When things are scary, when we’re overwhelmed, when we’re struggling, it’s tempting to look for a shortcut, for a pill that makes you feel better, for a TV show that helps you turn off your brain. Nothing makes that clearer than the last couple years of alarmingly destabilizing global events. People have turned to all sorts of magical solutions to get through these dark days, from meditation to self-help gurus to sending countless tweets and petitions off into cyberspace.
These things help us cope with the overwhelming world around us… but of course, only temporarily.
Tim Ferriss and Tyler Cowen recently talked about this on Tim’s podcast. Tim asked what Tyler might recommend—besides the wisdom of the Stoics—that would help people find equanimity and peace amidst the craziness. Tyler’s answer was counterintuitive, as always:
I feel a bit of the people in that position, it’s like they want some kind of talisman, almost like a voodoo object. I don’t know if they really want to be more detached and dispassionate or they just want the talisman and maybe my advice would be to think through, “Do you just want the talisman?”
That’s a great question to ask ourselves when we’re reading the Stoics, watching the news, or considering an experiment with plant medicine—are we after a talisman, or the real thing? Are we actually trying to improve, or do we just want to make ourselves feel better for a second? Do we just want to do something, and really anything will do?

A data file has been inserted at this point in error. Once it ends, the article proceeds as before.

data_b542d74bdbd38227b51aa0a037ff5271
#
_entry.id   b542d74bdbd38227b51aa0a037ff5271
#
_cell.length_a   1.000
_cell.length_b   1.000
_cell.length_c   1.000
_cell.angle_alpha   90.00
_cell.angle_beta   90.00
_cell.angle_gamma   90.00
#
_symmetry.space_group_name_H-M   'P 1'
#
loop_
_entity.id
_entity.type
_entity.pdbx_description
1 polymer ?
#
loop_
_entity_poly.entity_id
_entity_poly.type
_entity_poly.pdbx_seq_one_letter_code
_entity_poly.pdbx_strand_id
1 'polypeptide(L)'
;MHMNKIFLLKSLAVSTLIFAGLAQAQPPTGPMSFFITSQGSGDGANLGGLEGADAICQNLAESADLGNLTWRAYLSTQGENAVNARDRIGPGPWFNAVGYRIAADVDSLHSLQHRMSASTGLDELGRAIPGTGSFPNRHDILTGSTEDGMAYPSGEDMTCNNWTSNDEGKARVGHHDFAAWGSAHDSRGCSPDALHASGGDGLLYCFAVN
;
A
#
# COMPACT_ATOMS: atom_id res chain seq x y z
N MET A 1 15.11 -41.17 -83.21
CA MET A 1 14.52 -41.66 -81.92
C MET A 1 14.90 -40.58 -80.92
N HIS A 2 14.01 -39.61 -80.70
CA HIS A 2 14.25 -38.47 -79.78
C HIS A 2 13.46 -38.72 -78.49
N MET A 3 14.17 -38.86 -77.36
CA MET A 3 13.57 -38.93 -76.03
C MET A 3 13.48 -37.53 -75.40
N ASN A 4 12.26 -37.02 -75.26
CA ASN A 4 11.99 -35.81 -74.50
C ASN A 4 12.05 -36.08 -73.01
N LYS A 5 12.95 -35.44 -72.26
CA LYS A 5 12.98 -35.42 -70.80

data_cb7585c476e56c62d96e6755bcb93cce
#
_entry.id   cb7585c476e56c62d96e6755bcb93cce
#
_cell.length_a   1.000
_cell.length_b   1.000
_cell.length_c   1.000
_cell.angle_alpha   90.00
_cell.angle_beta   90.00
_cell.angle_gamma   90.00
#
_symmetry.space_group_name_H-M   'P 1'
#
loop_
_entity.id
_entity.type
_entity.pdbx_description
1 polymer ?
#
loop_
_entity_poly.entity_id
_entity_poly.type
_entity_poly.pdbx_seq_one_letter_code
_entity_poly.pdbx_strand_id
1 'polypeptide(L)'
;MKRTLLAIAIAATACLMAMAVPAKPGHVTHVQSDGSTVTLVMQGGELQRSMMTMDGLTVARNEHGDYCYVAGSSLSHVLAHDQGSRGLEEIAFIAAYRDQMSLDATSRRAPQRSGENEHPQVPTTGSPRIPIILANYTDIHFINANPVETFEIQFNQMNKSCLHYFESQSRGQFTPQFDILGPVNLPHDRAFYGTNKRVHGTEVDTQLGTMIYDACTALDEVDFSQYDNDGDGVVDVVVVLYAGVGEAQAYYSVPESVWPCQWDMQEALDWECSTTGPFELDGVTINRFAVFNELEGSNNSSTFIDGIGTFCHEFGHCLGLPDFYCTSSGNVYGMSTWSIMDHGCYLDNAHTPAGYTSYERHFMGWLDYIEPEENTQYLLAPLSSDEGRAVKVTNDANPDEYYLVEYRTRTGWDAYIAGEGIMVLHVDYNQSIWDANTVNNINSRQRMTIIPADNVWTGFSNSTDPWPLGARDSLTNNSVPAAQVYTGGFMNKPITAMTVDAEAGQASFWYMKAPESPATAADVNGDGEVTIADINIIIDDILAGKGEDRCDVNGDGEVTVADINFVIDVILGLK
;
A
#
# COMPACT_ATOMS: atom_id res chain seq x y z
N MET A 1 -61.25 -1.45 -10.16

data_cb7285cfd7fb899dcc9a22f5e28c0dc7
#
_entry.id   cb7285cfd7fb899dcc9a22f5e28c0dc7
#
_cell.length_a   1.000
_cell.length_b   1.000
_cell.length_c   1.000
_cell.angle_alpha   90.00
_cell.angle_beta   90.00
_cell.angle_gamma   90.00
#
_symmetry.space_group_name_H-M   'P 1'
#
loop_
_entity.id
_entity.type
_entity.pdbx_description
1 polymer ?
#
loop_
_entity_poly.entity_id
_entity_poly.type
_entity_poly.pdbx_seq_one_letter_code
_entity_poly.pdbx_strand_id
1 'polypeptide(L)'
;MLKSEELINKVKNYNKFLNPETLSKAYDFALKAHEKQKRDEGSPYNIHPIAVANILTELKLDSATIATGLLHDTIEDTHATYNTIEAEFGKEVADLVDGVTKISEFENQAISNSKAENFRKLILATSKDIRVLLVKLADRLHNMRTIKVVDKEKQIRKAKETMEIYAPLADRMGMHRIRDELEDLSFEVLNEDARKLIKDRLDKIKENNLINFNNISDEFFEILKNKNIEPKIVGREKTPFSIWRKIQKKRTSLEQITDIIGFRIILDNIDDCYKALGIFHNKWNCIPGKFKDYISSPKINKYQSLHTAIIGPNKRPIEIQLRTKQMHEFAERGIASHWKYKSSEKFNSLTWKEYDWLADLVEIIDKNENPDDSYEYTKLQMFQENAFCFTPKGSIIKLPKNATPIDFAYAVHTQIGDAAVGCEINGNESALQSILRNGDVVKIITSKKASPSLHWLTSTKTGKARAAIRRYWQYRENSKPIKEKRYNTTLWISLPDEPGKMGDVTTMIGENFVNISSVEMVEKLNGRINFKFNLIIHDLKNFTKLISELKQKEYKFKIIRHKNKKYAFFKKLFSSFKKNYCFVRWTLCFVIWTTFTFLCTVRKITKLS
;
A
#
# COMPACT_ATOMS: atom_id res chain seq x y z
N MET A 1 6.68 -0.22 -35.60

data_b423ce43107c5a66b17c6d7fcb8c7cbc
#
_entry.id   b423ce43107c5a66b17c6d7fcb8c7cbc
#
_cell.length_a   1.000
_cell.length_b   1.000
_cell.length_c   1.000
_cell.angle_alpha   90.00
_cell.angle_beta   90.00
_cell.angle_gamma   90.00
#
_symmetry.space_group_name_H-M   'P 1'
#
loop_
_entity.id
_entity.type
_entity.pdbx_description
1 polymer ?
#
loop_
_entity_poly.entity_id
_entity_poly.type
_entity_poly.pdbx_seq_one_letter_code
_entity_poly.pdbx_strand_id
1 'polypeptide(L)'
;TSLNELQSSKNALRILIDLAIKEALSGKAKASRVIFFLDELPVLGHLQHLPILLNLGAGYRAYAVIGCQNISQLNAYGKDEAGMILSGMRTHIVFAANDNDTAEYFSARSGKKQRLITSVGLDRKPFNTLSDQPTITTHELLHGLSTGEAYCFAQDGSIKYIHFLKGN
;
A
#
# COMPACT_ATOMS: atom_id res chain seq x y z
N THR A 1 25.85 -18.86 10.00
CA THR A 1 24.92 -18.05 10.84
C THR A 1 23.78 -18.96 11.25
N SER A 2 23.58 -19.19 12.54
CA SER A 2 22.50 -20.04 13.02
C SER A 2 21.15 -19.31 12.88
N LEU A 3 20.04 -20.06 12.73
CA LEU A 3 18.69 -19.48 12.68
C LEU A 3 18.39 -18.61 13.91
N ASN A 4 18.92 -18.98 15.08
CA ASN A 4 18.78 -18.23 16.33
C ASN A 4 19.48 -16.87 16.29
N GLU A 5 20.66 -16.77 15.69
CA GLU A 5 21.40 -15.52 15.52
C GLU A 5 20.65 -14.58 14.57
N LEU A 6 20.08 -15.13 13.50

There is a time and place for both strategies, but, of course, the Stoics would favor focusing on doing the real work—on deeds, not just words. They wouldn’t want you to settle for letting yourself off the hook, for simply indulging in some symbolic gesture or tiny consolation. They’d want you to do the real, uncomfortable work on yourself, or on the world around you.
The training we’re doing as Stoics is not easy. It’s not a matter of reading one book. It’s not about signing up for an email or buying a coin. It’s an ongoing process. It’s committing to the hard path. It’s committing to a way of life.
It’s about doing the work. This morning. This evening. Tomorrow. Right this very moment.